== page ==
See also: Adjusting Entry for Depreciation
How to claim bonus depreciation
Once you purchase a depreciable property for your business, depreciating the property is very much required. However, claiming bonus depreciation is optional. If you purchase a property that qualifies for bonus depreciation, and for certain reasons don’t want to write off a large percentage of the cost, you can elect not to take bonus depreciation and use the applicable MACRS depreciation method instead. However, if you want to claim bonus depreciation, let’s look at the necessary steps of how to take bonus depreciation:
Purchase a qualified business asset
First of all, in order to claim bonus depreciation, you have to buy a qualified business property. What property is eligible for bonus depreciation? The majority of fixed assets that you purchase for your business are eligible for bonus depreciation in the year that you purchase them and put them in service. The only major exceptions are lands, buildings, and intangible assets. You are allowed to claim bonus depreciation for tangible assets that have an IRS-dictated useful life of 20 years or less. Hence, assets eligible for bonus depreciation would include furniture, vehicles, machinery, appliances, equipment, and computers.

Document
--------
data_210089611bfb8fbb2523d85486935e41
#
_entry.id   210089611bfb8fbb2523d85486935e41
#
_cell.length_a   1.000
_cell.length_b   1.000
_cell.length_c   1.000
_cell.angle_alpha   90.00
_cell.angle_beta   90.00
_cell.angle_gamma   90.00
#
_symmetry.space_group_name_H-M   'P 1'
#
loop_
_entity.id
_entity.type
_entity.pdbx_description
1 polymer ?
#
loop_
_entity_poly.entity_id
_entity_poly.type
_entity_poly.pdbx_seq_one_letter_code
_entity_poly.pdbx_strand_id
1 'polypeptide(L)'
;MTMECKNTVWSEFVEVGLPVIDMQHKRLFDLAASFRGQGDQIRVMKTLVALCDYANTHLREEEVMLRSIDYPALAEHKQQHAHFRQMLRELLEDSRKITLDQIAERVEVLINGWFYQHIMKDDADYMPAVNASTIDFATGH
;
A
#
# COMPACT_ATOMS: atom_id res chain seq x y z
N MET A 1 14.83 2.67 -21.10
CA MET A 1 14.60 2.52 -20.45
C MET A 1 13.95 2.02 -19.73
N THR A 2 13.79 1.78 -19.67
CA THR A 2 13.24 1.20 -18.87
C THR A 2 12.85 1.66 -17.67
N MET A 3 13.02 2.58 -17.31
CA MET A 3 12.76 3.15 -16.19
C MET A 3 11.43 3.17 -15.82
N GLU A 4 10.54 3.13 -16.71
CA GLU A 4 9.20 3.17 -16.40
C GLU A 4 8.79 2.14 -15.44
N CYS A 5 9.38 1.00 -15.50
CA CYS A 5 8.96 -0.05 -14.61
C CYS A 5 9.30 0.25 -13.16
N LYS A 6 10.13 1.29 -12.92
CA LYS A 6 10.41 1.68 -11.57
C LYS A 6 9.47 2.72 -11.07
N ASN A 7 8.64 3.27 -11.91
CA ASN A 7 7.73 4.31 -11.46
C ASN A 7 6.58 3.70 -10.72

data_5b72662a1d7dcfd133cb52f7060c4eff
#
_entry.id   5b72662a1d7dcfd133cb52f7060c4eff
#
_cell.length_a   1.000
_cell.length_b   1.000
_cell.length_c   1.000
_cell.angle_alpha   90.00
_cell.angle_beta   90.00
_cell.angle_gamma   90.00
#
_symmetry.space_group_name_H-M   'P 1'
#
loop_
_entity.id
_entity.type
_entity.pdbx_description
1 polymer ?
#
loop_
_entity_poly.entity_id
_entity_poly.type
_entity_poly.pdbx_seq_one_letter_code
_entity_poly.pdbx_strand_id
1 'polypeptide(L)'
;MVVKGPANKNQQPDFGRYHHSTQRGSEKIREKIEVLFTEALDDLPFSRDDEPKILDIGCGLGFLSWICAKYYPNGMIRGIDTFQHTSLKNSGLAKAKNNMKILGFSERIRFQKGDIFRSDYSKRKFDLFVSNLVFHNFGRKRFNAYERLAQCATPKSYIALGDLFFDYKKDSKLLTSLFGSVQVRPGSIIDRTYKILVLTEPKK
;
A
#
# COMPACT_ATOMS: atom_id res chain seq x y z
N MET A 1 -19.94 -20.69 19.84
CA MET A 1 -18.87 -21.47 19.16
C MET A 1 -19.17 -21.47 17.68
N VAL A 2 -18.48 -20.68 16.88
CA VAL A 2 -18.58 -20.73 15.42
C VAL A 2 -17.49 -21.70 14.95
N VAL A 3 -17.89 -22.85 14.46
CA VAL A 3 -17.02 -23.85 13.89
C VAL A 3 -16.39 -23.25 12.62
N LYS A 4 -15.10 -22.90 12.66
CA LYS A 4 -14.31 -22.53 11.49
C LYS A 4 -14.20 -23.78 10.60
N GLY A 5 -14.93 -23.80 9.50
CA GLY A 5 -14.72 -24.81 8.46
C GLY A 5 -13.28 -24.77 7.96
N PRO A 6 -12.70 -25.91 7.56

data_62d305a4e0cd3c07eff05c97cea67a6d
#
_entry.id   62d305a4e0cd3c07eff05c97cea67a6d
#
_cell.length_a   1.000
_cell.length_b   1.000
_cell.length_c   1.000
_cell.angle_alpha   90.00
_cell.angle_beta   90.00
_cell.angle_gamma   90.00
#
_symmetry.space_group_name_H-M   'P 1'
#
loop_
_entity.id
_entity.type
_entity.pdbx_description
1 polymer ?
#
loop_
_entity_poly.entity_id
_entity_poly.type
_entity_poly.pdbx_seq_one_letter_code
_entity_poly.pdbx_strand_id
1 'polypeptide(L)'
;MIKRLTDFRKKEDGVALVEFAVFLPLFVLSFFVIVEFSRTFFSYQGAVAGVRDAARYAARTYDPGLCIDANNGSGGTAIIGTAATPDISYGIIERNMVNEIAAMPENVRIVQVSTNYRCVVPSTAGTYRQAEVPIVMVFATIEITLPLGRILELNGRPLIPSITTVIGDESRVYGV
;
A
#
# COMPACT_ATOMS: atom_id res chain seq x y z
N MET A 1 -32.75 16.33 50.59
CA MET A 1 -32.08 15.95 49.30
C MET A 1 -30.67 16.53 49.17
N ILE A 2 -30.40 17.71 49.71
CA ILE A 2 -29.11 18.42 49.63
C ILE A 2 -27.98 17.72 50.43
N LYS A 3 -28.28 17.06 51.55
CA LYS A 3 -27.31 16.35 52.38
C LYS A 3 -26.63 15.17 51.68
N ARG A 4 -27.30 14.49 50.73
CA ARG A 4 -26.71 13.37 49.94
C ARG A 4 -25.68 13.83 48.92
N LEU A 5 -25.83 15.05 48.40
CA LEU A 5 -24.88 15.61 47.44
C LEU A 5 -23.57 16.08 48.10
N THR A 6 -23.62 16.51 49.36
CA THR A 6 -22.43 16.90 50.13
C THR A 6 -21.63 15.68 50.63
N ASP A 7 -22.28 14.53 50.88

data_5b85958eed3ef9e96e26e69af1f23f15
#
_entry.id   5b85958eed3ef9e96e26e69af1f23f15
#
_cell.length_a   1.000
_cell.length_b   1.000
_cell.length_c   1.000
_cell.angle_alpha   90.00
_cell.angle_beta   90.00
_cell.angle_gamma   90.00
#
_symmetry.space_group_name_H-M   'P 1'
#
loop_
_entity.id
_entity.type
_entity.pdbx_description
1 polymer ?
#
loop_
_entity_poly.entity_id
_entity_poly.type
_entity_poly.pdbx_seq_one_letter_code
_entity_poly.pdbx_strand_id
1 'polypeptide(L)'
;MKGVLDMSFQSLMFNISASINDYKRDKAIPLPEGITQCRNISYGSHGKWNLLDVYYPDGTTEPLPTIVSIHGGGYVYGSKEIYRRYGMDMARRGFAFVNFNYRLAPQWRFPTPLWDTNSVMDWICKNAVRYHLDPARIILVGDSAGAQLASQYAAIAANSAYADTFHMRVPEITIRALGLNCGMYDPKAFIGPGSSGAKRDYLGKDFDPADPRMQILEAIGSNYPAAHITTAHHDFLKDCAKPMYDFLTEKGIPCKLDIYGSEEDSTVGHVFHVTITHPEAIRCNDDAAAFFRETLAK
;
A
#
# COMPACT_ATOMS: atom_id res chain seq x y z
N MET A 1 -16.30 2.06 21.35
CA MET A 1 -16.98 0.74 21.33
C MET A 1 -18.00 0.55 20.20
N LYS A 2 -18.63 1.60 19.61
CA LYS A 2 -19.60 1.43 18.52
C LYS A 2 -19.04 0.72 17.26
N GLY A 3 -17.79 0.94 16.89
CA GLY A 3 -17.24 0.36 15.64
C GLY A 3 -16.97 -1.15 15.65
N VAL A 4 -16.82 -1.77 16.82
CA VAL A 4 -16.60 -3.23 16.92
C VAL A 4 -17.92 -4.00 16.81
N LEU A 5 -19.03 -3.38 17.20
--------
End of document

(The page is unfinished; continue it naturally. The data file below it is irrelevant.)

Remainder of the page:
Intangible assets such as patents and email lists acquired from third parties aren’t eligible for bonus depreciation. Also, you cannot claim this special depreciation allowance on buildings because they get depreciated over 27.5 years under the modified accelerated cost recovery system (MACRS). Nonetheless, bonus depreciation can be claimed on qualified improvement property such as improvements made to the interior of rental property as far as the improvement is made after the building is open for business.